COLUMBUS, Ohio — Ohio Gov. Mike DeWine held an unusual Friday night news conference and intimated that Ohio school districts that choose not to return to in-person learning by March 1 will no longer be eligible to receive vaccinations for their staff as part of the Phase 1B distribution currently taking place.
The governor’s decision appears to have been prompted, at least in part, by the Akron School District’s decision not to reopen to in-person learning until March 15, over two weeks after the target date set by the governor for the state’s school to return to in-person learning.
“In Akron, school staff has been vaccinated in the Akron School District,” DeWine said. “But now we're told they won't go back until March 15. That is not acceptable.”
Akron Public Schools responded to the Governor's comments with the following statement from Superintendent David W. James, Ed.D.:
Safety has been and always will be our priority for students, employees, and community at large. Akron Public Schools has had better than 2,000 students back in our school buildings since February 1. That is a hybrid model that commenced one month ahead of the governor's schedule. It is our belief that this is in compliance with the commitment made.
We completely understand the governor's frustration over this situation. This has always been about the kids, as he said. Akron Public Schools has been working for nearly a year with the sole mission of returning children to school AND keeping them and our teachers safe. We have worked closely, and quite well with state and local public health experts.
DeWine said that he reached out to the Cleveland Metropolitan School District. He said the district told him it would do everything possible to return to in-person learning by March 1 to continue to receive vaccines for staff.
“In Cleveland, we are in the midst of vaccinating teachers and personnel in Cleveland City Schools,” DeWine said. “I asked if we should stop the vaccinations. Their CEO has made a commitment to me to do everything in his power to get the kids back in class March 1.”
Cleveland Schools CEO Eric Gordon responded with the following statement:
As Governor Mike DeWine shared at a press conference, I spoke directly with the Governor about our continued efforts to open CMSD as quickly as we are able to do so, knowing his expectation for all Ohio districts is March 1.
At last Tuesday’s Board meeting, I announced my intention to update our students, parents and caregivers, educators, and the entire CMSD community of our reopening plan on next Friday, Feb. 19, and I still plan to do so.
DeWine said every Ohio district but one signed a commitment to resume in-person learning by March 1, and he expects districts to fulfill that commitment.
“It's important for our kids to get back in the classroom when their parents are ready to send them back,” DeWine said. “Kids are falling behind. There are social and mental health consequences. That's why we prioritized vaccines for schools. Otherwise, they'd go to a more vulnerable group.”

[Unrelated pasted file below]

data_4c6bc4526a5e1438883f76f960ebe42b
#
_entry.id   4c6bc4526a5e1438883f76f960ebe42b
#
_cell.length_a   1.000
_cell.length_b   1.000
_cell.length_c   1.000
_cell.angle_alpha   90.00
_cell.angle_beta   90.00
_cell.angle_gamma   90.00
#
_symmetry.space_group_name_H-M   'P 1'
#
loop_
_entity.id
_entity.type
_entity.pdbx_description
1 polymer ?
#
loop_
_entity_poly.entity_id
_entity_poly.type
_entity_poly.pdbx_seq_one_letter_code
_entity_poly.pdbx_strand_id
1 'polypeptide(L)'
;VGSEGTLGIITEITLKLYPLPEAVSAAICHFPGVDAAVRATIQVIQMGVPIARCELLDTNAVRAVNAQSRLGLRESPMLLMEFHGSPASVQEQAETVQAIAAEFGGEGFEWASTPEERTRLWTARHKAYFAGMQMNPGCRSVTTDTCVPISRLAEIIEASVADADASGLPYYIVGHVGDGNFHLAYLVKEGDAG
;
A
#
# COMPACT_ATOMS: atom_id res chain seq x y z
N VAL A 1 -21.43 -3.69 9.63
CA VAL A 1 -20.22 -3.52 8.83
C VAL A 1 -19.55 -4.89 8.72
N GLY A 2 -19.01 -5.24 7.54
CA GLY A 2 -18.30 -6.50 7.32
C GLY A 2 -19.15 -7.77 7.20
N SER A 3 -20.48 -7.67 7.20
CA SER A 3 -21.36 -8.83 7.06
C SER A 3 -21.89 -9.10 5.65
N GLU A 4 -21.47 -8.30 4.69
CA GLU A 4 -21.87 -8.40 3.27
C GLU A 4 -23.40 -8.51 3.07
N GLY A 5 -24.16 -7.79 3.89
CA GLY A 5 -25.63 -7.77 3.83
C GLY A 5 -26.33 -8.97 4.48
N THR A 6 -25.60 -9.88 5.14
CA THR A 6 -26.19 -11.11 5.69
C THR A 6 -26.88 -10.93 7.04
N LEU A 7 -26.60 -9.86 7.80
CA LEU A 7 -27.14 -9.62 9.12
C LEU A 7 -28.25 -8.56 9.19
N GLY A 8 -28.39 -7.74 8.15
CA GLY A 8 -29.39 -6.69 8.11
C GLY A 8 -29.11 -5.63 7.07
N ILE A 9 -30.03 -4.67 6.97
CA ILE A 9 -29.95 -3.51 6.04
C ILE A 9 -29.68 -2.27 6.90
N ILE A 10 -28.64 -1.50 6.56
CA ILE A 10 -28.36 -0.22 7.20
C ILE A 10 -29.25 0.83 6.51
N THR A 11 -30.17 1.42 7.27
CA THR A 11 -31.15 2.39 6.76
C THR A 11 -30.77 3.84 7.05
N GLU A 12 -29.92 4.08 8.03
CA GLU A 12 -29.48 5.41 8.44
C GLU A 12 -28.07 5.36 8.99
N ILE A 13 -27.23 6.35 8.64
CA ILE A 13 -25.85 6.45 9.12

DeWine said that if a district has begun vaccinating staff, he would not cut off the second dose of vaccine, even if the school did not meet the March 1 deadline, as that would be unethical.
The announcement comes hours after the CDC updated guidance for schools, which states that it is possible to safely return to school without vaccinations, provided the school staff and students take steps to mitigate the spread of COVID-19: universal mask wearing, social distancing, hand-washing and respiratory etiquette, clean and maintaining facilities, and contact tracing.
DeWine bristled at the notion that the March 1 target date was a concrete deadline, but also reiterated that updated CDC guidance and the state’s own testing, that have shown students can safely return to in-person education with proper social distancing and universal mask use. DeWine also said the purpose of Friday's statements was to not-so-subtly remind school districts of the commitments they previously made.
"In the case of two of the schools I talked about, Walnut Hills and Akron, they’ve already been vaccinated. We’d have to see what else we could do,” Gov. DeWine said. “Frankly, the purpose of this is not to threaten anybody or punish anybody. The purpose is to get our kids back to school. Let’s get this worked out. Let’s figure this out."
House Minority Leader Emilia Strong Sykes (D-Akron) and Senator Vernon Sykes (D-Akron) issued the following joint statement regarding DeWine's press conference Friday:
In a week where the DeWine administration failed to identify 4,000 COVID related deaths, the Governor takes to the news on a Friday evening to chastise school districts who have suffered under the continued mismanagement of the vaccination distribution process. We all want our kids back in school and our economy booming but we’ve been hindered by the failed leadership from the top that refuses to acknowledge where the real issues are, and instead places the blame on teachers, administrators and parents.
Watch DeWine's full news conference below:
K-12 school personnel became eligible for the vaccine as part of the state’s Phase 1B plan beginning on Feb. 1, with the goal of getting as many Ohio students back to in-person learning as possible by March 1.